As a Senator, Calhoun had lost favor with some of his colleagues with his opposition to the war with Mexico. His Senate speeches show that he understood and feared the devastating effects of war so we would expect that, as President, he would make an extra effort to prevent war, especially a war between sections of the country. As a result of the success of the Nullification Crisis, he recognized the power of an implied threat of secession, but he would not have endorsed the actual act of secession. He would have used his enormous influence on the South to mitigate the voices of the more extreme secessionists in order to dissuade the region from leaving the Union, a critical factor for preventing war.
Am I overestimating John C. Calhoun’s abilities? For an answer go back to 1957 when a special committee was created by the Senate to determine the five most outstanding Senators in American history. This committee was chaired by the freshman Senator from Massachusetts, John F. Kennedy, and had the daunting task of reviewing the legislative skills and accomplishments of all U.S. Senators from 1789 to 1957. A major criterion was “acts of statesmanship transcending party and State lines” and the recommendation of a candidate required the unanimous consent of all committee members. The top three Senators selected by the Kennedy Committee were Daniel Webster, John C. Calhoun and Henry Clay. These three were specifically cited because their “legislative compromises held the nation together during the tumultuous decades leading to the Civil War.”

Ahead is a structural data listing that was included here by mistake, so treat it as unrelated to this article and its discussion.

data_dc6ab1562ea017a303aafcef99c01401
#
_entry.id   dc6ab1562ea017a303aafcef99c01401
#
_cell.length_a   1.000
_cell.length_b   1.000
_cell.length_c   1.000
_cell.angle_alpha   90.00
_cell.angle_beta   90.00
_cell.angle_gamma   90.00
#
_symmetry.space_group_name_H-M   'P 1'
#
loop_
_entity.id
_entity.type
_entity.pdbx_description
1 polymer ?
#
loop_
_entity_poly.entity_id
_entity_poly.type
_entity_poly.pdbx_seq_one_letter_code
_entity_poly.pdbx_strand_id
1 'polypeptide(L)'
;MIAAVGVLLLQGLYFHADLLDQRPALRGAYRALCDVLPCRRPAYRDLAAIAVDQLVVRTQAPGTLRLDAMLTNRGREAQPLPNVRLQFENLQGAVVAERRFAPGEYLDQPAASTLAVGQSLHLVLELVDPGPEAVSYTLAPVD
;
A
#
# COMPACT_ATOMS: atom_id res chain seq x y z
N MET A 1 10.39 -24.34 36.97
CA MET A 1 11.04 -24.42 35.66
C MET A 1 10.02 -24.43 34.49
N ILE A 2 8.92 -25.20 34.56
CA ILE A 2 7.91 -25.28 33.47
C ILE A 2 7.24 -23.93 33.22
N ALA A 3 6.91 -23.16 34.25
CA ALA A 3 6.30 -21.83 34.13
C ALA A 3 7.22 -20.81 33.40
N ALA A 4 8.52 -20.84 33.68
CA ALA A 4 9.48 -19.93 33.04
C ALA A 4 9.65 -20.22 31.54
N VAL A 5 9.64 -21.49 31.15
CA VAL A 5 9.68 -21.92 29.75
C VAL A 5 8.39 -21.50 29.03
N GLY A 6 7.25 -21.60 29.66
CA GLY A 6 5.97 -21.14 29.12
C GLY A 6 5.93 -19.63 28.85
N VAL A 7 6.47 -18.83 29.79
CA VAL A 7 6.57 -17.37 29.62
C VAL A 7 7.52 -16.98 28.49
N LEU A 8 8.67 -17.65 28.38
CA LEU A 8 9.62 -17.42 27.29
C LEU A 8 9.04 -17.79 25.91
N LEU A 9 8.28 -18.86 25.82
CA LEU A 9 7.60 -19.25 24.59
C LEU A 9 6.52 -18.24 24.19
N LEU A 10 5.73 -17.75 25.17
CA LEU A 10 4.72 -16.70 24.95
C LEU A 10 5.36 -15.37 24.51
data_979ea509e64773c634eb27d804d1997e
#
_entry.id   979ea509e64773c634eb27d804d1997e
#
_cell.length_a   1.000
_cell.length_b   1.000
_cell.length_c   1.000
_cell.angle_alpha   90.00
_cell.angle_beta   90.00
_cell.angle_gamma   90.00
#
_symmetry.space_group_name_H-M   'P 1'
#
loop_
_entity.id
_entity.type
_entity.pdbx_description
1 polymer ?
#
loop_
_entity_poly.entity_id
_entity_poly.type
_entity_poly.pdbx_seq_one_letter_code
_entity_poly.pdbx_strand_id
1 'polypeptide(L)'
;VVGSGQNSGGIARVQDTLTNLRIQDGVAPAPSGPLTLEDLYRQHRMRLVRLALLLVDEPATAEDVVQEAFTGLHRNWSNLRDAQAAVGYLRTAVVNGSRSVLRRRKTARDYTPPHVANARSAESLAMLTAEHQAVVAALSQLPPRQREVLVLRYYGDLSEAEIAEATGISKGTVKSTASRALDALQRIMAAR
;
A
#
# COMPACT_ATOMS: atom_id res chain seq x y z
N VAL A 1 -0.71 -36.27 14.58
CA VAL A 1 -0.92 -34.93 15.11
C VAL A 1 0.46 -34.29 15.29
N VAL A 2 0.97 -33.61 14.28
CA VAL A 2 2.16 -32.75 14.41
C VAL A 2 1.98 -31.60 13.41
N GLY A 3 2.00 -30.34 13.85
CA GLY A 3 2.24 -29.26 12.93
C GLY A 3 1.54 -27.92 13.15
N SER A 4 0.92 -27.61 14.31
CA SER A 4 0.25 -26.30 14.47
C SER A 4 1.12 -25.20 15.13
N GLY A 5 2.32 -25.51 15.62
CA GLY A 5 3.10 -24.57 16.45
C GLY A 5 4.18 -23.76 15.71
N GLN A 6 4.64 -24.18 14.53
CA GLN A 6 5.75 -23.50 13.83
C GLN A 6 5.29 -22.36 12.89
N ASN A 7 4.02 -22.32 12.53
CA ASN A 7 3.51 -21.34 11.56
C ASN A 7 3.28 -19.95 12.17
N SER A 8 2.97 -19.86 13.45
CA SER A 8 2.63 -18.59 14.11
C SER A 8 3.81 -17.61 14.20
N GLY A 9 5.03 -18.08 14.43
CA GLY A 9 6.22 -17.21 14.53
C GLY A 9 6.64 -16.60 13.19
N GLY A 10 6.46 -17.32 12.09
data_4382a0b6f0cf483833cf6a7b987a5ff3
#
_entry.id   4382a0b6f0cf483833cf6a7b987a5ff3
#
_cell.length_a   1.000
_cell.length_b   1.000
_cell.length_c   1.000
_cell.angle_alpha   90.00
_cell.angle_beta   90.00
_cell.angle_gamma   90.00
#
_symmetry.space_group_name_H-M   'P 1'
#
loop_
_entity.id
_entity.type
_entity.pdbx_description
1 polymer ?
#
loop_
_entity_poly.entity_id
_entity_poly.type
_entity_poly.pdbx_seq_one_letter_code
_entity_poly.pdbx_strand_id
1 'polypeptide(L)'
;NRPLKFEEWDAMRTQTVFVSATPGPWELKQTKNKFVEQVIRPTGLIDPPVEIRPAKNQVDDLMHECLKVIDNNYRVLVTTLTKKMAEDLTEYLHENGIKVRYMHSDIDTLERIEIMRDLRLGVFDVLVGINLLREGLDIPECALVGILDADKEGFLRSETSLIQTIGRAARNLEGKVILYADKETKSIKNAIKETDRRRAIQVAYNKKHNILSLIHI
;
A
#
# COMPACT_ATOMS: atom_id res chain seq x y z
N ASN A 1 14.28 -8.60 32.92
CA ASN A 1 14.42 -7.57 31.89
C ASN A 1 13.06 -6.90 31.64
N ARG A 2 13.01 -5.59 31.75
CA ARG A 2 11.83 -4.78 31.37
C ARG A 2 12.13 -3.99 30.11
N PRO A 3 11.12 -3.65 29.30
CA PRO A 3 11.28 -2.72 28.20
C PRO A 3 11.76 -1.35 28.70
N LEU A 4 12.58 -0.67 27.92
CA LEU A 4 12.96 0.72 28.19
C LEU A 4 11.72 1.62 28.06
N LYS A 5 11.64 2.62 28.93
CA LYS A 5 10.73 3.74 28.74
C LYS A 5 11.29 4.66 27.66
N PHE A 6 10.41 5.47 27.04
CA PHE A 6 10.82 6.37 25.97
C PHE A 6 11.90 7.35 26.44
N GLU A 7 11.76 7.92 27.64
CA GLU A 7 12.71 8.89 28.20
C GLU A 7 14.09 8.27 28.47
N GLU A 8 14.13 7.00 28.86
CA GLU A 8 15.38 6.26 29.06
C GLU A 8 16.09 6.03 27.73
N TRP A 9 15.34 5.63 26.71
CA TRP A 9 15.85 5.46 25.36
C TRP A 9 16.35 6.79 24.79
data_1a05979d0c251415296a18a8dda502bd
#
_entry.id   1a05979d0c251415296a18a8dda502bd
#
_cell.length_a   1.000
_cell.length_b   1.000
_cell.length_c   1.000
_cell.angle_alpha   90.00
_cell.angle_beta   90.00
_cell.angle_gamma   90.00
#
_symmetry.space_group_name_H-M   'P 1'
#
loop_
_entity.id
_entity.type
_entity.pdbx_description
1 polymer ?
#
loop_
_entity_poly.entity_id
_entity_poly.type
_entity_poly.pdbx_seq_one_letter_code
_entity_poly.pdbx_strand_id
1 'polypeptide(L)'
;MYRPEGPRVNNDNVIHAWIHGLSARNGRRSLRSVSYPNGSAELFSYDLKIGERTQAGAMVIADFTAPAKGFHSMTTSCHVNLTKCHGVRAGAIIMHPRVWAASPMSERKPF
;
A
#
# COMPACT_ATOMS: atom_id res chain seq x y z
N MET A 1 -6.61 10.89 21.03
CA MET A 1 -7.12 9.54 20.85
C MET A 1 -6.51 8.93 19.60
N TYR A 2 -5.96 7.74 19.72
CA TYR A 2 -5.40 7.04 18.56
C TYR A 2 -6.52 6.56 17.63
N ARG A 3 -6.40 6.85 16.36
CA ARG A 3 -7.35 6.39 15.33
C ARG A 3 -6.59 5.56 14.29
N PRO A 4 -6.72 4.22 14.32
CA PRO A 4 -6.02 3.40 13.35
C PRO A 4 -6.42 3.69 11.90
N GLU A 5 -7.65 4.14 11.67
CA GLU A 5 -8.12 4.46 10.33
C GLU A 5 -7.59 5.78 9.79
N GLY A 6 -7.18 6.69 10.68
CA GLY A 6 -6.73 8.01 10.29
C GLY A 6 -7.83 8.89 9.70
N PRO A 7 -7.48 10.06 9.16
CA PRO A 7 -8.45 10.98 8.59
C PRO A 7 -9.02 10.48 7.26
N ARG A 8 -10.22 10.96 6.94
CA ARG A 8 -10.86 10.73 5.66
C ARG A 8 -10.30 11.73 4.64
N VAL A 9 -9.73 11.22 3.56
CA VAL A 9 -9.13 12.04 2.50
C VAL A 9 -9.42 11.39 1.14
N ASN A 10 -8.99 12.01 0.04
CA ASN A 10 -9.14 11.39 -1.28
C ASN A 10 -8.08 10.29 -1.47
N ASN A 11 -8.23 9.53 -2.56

The fact that Calhoun’s reputation for negotiation and compromise so impressed Senators over 100 years after his death lends credence to my assumption that he would have been a president capable of preventing the War Between the States. But, although a Calhoun presidency was once an almost a foregone conclusion, his path to the White House was blocked by Peggy Eaton’s petticoats.
Gail Jarvis [send him mail] is a free-lance writer.